Hurricane season busier than average
A busier-than-average hurricane season will come to a close on Sunday with no other tropical storms on the horizon.
James Dodgson, director of the Bermuda Weather Service, said yesterday: “Hurricane Humberto was indeed our main event of the season, with little else bothering us — thankfully Tropical Storm Jerry weakened before it impacted us.”
A total of 18 named storms formed in the Atlantic this year, including six hurricanes, three of which were considered major hurricanes.
Only one of the storms — September’s Hurricane Humberto — affected Bermuda.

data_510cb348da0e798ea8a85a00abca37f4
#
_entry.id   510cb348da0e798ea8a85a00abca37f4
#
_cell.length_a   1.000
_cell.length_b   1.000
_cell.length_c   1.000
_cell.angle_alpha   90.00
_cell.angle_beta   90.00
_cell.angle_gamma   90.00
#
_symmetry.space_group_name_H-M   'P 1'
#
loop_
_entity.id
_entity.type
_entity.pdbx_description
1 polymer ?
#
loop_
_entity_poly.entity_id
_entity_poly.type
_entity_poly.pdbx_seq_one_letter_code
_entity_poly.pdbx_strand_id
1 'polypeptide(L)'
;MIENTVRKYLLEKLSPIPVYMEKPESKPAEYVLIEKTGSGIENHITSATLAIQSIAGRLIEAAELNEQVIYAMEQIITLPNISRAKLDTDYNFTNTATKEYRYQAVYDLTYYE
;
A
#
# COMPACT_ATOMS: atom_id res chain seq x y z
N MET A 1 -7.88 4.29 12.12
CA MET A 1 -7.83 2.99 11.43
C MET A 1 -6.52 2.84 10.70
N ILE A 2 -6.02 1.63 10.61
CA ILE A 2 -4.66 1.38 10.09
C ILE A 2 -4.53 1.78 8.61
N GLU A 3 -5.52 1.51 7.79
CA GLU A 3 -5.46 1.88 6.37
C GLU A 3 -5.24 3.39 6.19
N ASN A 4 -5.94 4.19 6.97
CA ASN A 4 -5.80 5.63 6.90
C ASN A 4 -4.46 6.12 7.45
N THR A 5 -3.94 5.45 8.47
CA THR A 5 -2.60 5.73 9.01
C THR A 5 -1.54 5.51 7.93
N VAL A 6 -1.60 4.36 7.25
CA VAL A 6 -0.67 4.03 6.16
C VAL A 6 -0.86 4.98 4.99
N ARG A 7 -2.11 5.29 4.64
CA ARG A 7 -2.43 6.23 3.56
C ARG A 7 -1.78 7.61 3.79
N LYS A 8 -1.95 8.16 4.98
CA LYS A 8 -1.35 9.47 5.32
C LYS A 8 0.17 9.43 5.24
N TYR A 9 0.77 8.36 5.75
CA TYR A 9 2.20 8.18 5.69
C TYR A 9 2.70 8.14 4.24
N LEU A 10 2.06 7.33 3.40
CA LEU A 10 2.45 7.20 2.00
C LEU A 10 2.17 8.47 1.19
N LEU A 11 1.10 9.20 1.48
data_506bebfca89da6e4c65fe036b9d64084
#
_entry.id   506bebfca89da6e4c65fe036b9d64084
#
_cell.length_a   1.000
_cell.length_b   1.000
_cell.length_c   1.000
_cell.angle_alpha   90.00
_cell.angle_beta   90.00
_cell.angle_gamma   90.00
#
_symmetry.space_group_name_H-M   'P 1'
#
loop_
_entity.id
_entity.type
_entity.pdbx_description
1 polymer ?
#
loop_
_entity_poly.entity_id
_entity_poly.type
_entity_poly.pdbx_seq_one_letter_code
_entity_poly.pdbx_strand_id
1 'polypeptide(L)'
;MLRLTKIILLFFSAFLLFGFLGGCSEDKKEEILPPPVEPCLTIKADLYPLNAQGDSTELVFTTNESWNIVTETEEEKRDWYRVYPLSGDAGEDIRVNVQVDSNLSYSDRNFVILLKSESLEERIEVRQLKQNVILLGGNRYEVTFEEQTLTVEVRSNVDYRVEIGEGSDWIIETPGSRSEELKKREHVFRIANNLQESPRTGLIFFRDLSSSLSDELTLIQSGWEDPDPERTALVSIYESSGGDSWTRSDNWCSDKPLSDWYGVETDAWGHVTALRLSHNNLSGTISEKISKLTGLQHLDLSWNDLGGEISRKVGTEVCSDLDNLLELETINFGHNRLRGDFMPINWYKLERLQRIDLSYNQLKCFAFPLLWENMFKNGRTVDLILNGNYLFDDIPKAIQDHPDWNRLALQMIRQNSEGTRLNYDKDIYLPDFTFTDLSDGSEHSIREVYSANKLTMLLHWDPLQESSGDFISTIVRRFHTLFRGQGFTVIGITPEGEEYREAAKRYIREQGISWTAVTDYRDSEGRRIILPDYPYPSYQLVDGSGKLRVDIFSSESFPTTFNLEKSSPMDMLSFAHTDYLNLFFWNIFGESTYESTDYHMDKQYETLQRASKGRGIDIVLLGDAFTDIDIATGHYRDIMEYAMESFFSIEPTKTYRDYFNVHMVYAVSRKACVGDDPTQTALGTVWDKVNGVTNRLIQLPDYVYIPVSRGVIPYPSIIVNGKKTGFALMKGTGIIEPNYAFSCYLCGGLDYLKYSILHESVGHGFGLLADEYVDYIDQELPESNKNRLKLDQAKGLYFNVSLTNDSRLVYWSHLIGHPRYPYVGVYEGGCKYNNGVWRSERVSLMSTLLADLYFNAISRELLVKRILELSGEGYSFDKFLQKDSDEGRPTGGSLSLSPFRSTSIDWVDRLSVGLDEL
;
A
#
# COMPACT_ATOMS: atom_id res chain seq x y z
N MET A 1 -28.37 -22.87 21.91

Humberto passed to the north of the island on September 18 as a Category 3 hurricane. The storm damaged hundreds of roofs, downed trees and knocked out power across the island.
Tropical Storm Jerry threatened the island a week later, but the storm collapsed before it reached Bermuda.
The Bahamas endured almost two days of Category 5 conditions as Hurricane Dorian crossed over the island chain on September 2.
The US-based National Hurricane Centre said that this year was the fourth consecutive year with an above-average number of storms.
A spokesman for the NHC said: “The only other period on record that produced four consecutive above-normal seasons was 1998 to 2001.
“Also this year, five tropical cyclones formed in the Gulf of Mexico, which ties a record with 2003 and 1957 for the most storms to form in that region.”
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